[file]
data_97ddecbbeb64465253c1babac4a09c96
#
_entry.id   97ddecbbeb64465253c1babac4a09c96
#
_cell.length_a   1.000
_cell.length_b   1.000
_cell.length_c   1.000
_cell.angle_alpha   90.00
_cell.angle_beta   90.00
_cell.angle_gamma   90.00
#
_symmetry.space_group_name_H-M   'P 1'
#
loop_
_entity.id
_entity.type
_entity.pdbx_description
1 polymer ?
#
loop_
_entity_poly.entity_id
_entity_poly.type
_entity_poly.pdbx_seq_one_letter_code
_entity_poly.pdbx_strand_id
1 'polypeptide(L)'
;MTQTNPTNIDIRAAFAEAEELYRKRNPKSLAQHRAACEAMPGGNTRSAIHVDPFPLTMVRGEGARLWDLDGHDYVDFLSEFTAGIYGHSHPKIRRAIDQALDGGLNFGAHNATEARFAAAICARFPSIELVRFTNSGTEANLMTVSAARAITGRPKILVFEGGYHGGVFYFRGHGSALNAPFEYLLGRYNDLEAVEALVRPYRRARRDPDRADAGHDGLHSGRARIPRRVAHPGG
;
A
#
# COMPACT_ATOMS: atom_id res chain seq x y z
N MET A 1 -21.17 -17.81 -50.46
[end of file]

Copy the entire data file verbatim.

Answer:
data_97ddecbbeb64465253c1babac4a09c96
#
_entry.id   97ddecbbeb64465253c1babac4a09c96
#
_cell.length_a   1.000
_cell.length_b   1.000
_cell.length_c   1.000
_cell.angle_alpha   90.00
_cell.angle_beta   90.00
_cell.angle_gamma   90.00
#
_symmetry.space_group_name_H-M   'P 1'
#
loop_
_entity.id
_entity.type
_entity.pdbx_description
1 polymer ?
#
loop_
_entity_poly.entity_id
_entity_poly.type
_entity_poly.pdbx_seq_one_letter_code
_entity_poly.pdbx_strand_id
1 'polypeptide(L)'
;MTQTNPTNIDIRAAFAEAEELYRKRNPKSLAQHRAACEAMPGGNTRSAIHVDPFPLTMVRGEGARLWDLDGHDYVDFLSEFTAGIYGHSHPKIRRAIDQALDGGLNFGAHNATEARFAAAICARFPSIELVRFTNSGTEANLMTVSAARAITGRPKILVFEGGYHGGVFYFRGHGSALNAPFEYLLGRYNDLEAVEALVRPYRRARRDPDRADAGHDGLHSGRARIPRRVAHPGG
;
A
#
# COMPACT_ATOMS: atom_id res chain seq x y z
N MET A 1 -21.17 -17.81 -50.46